Last year Yiddish Soul was the highlight of the Folksbiene’s Kulturfest, a festival that featured hundreds of performances over eight packed days and attracted tens of thousands of attendees. At the time, I wrote in the Yiddish Forward that this high-profile concert of Hasidic and cantorial music, presented as part of SummerStage in Central Park, was the festival’s most important program. I believed this to be the case not only because it was one of the festival’s strongest concerts but also because it attracted an unusually diverse audience of Hasidic, secular and Modern Orthodox Jews who came to enjoy an evening of Yiddish music. I argued that the concert could help the fortunes of Yiddish among Modern Orthodox Jews who generally see the language as old-fashioned and irrelevant at best.
Besides the fact that it is our moral imperative to express solidarity with Armenians, there is also a lot we can learn from them, Jordan Kutzik writes.
Despite what Dr. Eran Elhaik claims, four villages in ancient Turkey that once had names similar to ‘Ashkenaz’ are not the cradle of the Yiddish language, Jordan Kutzik argues.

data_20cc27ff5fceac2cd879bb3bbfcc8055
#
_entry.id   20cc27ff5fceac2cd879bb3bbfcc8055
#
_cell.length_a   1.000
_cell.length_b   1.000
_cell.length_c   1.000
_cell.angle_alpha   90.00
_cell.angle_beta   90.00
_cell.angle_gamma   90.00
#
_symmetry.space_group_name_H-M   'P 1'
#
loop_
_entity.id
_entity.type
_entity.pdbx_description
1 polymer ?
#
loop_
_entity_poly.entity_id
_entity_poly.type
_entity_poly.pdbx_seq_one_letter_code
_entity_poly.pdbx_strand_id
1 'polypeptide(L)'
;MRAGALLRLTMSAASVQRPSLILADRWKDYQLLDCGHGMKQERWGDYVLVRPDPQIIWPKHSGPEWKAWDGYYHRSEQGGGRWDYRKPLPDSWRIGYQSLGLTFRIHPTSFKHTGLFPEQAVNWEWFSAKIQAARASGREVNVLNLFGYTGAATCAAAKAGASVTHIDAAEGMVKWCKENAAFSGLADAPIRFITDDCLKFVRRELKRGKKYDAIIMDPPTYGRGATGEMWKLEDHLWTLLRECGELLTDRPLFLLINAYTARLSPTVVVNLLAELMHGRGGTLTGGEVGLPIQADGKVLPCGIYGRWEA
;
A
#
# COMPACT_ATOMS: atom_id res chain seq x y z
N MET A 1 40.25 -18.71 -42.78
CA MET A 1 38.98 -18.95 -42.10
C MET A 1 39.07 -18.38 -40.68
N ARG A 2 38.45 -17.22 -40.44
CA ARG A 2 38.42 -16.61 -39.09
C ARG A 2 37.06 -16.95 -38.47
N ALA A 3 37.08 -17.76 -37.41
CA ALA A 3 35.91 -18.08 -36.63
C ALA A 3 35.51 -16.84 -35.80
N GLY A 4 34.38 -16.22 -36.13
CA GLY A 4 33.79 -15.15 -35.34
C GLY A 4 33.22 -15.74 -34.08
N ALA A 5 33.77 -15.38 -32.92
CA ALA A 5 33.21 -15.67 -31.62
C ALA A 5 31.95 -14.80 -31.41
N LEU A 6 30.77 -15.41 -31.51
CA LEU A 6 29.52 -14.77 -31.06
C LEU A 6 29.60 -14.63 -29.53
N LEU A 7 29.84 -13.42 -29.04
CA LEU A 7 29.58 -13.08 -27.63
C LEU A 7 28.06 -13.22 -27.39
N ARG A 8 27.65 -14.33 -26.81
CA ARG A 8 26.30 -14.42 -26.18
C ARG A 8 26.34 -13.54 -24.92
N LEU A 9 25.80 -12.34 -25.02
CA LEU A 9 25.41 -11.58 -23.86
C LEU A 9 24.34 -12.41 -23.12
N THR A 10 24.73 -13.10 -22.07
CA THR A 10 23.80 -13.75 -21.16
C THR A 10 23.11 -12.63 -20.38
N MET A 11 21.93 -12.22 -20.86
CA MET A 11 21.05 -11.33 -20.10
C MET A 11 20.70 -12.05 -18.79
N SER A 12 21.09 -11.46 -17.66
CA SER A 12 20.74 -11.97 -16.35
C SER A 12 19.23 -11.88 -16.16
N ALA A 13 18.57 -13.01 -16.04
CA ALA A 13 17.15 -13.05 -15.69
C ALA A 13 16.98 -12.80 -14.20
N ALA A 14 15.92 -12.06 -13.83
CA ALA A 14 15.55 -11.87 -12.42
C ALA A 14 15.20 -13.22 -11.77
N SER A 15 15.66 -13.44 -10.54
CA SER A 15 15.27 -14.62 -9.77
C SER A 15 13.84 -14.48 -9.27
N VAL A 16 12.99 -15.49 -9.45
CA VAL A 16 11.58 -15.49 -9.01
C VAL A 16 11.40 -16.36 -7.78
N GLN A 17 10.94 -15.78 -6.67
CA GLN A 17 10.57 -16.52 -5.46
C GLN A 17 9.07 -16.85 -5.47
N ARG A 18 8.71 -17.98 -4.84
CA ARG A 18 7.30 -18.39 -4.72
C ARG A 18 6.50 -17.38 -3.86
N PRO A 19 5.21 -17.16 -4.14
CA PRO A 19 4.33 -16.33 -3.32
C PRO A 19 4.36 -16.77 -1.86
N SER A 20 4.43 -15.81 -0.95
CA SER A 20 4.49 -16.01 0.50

Yisrael Kristal has been officially certified as the world’s oldest man. The Forward talked with one of Yisrael’s sons about the keys to reaching the age of 112.
“Some people remember Golda Meir’s leadership and wonder what is taking us so long in America?” Hillary Rodham Clinton recently said. With that in mind, we look back at a forgotten Forward interview with Prime Minister Meir that took was broadcast on WEVD in 1971.
The Forward catches up with Eli Batalion and Jamie Elman, who created the online Yiddish language sitcom “Yidlife Crisis,” which is riding high with a Canadian Screen Award and a guest appearance by Mayim Bialik.
With the arrival of Hanukkah comes the reemergence of dreidels from closets, desk drawers and cupboards. These tops are a beloved part of the holiday — but where did they actually come from?
A new album presents 24 klezmer songs recorded in Europe before World War I. Until recently, nobody even imagined that these recordings existed.